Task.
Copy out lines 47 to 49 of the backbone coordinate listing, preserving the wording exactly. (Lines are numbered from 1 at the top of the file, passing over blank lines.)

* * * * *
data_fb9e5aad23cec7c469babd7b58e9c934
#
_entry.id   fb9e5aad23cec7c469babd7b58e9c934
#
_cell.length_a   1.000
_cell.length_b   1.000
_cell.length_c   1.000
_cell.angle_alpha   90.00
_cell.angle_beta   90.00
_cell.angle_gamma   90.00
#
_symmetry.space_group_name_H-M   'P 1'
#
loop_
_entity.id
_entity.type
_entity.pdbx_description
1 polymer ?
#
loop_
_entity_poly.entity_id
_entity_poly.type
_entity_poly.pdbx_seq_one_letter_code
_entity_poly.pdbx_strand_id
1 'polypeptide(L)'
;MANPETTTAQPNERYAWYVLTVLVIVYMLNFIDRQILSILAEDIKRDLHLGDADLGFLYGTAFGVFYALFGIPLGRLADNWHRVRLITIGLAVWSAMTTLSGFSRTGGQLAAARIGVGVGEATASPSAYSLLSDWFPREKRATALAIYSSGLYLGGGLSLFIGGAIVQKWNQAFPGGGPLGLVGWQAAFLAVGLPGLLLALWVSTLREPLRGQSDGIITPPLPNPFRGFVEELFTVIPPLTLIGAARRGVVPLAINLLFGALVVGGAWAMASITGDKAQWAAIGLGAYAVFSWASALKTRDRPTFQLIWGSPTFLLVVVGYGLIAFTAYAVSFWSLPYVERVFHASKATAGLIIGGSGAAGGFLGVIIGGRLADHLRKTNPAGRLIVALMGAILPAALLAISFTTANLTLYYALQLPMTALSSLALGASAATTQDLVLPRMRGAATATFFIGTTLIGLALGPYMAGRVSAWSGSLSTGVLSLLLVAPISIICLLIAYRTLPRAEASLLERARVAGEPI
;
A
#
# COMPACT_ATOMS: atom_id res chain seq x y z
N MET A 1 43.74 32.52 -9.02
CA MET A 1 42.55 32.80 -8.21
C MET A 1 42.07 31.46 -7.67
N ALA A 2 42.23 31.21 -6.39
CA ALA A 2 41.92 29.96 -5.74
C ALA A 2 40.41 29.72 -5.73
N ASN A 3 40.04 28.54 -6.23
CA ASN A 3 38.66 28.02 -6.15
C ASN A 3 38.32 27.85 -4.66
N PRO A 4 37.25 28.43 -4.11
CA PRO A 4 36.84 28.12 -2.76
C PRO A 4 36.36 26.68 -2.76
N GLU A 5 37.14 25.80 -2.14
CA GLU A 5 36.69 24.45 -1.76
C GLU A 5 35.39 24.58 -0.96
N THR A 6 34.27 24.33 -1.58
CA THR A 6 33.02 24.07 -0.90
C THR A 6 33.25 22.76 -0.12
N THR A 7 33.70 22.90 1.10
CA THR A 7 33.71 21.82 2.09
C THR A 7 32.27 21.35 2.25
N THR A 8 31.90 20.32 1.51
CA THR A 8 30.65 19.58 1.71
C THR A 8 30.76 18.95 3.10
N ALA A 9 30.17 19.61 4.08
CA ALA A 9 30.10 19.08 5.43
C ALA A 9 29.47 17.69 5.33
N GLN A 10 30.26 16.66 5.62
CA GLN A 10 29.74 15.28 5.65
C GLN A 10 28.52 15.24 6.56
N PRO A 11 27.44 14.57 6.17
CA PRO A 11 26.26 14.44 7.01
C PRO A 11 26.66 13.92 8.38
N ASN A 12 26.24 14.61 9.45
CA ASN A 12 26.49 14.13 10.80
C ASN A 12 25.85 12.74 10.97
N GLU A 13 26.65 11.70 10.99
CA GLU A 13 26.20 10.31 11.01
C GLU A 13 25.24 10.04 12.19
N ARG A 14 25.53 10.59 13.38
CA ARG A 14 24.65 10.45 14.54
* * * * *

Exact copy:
CA THR A 6 33.02 24.07 -0.90
C THR A 6 33.25 22.76 -0.12
N THR A 7 33.70 22.90 1.10